This past week has been made up of forms, forms, and more forms. Don'g get me wrong, I love paperwork and filing, it is what I am good at. Even so, finding the right forms to request a child abuse clearance in not easy when the state alters requirements every six months without notice. As a result of a sudden change, I uncovered a policy issue that can only be described as bad.
Georgia has been on my mind constantly and not in a good way. I discovered that as of July1, 2016 there is no longer a "direct method by which a private child welfare agency can obtain CPS information for private foster and adoptive families" (GADFCS, 2016). This poses as issue for Hague regulations which requires child abuse clearance from every state in which an adoptive parent has resided. With nothing but frustration, I continue to look for a solution to this policy issue and still do not see one. This hurdle has been a major roadblock in the way of preparing family's documents and it continues to be one. I have called every number the state of Georgia will release to find information but each one has led me to another dead end. Georgia may be glad it's on my mind but I want it out of my mind.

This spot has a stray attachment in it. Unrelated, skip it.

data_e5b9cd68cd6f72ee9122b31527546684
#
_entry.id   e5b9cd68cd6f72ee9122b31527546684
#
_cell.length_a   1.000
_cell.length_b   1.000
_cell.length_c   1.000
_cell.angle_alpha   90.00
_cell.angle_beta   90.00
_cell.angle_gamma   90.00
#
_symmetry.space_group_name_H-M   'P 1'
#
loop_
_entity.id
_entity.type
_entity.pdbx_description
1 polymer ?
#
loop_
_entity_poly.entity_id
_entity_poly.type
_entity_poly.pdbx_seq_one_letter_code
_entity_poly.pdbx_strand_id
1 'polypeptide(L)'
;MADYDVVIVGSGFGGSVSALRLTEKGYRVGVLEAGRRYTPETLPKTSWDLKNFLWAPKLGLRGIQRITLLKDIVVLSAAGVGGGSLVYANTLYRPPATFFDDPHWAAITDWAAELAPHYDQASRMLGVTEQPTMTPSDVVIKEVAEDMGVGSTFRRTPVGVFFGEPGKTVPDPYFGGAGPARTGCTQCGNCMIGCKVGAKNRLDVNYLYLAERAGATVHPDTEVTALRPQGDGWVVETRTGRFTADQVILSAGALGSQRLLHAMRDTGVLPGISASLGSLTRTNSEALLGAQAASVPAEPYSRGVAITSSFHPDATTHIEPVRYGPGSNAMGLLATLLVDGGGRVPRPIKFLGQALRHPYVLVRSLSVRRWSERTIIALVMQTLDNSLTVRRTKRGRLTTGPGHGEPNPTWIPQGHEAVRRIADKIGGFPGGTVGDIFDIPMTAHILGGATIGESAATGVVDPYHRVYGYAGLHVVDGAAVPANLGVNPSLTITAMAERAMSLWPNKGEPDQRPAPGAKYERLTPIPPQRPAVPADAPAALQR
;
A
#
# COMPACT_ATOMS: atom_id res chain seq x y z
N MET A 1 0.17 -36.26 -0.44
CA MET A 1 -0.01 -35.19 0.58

After talking with Beth, the intercountry adoption caseworker, she emailed the National Council for Adoption (NCFA) intercountry group to see if anyone has encountered the same problem. As it turns out, there are many individuals facing the same obstacle but there has been no success so far with obtaining the clearance.
What I have learned from this experience is the value of using your resources and co-workers. Even though I did not receive the answer I was hoping for, I discovered that I am not the only one struggling with this new policy. I have also learned that giving up is never the answer. For now, I will continue to search for a solution and will not give up until I find one. Even with this recent trial, I know that International Adoption is where I am meant to be and I hope to work toward changing this policy so that my job can be simplified in the future.
By: Alex Gideon
International Adoption Colombia Intern
It was only appropriate to use the Georgia font for this post.
Only one peach was harmed in the making of this blog (my snack).
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